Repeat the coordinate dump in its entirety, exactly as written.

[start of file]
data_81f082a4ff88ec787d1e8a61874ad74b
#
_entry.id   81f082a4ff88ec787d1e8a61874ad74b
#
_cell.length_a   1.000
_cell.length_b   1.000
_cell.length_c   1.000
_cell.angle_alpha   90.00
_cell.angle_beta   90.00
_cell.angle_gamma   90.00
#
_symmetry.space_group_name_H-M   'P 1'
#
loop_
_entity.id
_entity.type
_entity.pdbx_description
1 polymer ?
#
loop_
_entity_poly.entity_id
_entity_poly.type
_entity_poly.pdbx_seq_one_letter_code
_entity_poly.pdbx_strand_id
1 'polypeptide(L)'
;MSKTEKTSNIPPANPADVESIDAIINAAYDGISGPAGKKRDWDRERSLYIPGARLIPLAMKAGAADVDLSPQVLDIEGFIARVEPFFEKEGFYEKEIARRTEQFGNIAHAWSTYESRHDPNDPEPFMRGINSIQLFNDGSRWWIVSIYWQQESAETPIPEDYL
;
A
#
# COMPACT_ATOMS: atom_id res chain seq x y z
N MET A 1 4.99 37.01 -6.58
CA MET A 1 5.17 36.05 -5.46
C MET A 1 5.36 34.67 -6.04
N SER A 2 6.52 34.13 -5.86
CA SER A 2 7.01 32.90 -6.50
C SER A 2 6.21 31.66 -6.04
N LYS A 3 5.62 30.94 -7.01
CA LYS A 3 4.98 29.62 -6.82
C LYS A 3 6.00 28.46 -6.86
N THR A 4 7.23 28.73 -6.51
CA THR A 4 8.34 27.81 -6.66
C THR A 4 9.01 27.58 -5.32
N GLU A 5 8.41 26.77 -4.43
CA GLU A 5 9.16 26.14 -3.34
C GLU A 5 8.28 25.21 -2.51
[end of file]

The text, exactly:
data_81f082a4ff88ec787d1e8a61874ad74b
#
_entry.id   81f082a4ff88ec787d1e8a61874ad74b
#
_cell.length_a   1.000
_cell.length_b   1.000
_cell.length_c   1.000
_cell.angle_alpha   90.00
_cell.angle_beta   90.00
_cell.angle_gamma   90.00
#
_symmetry.space_group_name_H-M   'P 1'
#
loop_
_entity.id
_entity.type
_entity.pdbx_description
1 polymer ?
#
loop_
_entity_poly.entity_id
_entity_poly.type
_entity_poly.pdbx_seq_one_letter_code
_entity_poly.pdbx_strand_id
1 'polypeptide(L)'
;MSKTEKTSNIPPANPADVESIDAIINAAYDGISGPAGKKRDWDRERSLYIPGARLIPLAMKAGAADVDLSPQVLDIEGFIARVEPFFEKEGFYEKEIARRTEQFGNIAHAWSTYESRHDPNDPEPFMRGINSIQLFNDGSRWWIVSIYWQQESAETPIPEDYL
;
A
#
# COMPACT_ATOMS: atom_id res chain seq x y z
N MET A 1 4.99 37.01 -6.58
CA MET A 1 5.17 36.05 -5.46
C MET A 1 5.36 34.67 -6.04
N SER A 2 6.52 34.13 -5.86
CA SER A 2 7.01 32.90 -6.50
C SER A 2 6.21 31.66 -6.04
N LYS A 3 5.62 30.94 -7.01
CA LYS A 3 4.98 29.62 -6.82
C LYS A 3 6.00 28.46 -6.86
N THR A 4 7.23 28.73 -6.51
CA THR A 4 8.34 27.81 -6.66
C THR A 4 9.01 27.58 -5.32
N GLU A 5 8.41 26.77 -4.43
CA GLU A 5 9.16 26.14 -3.34
C GLU A 5 8.28 25.21 -2.51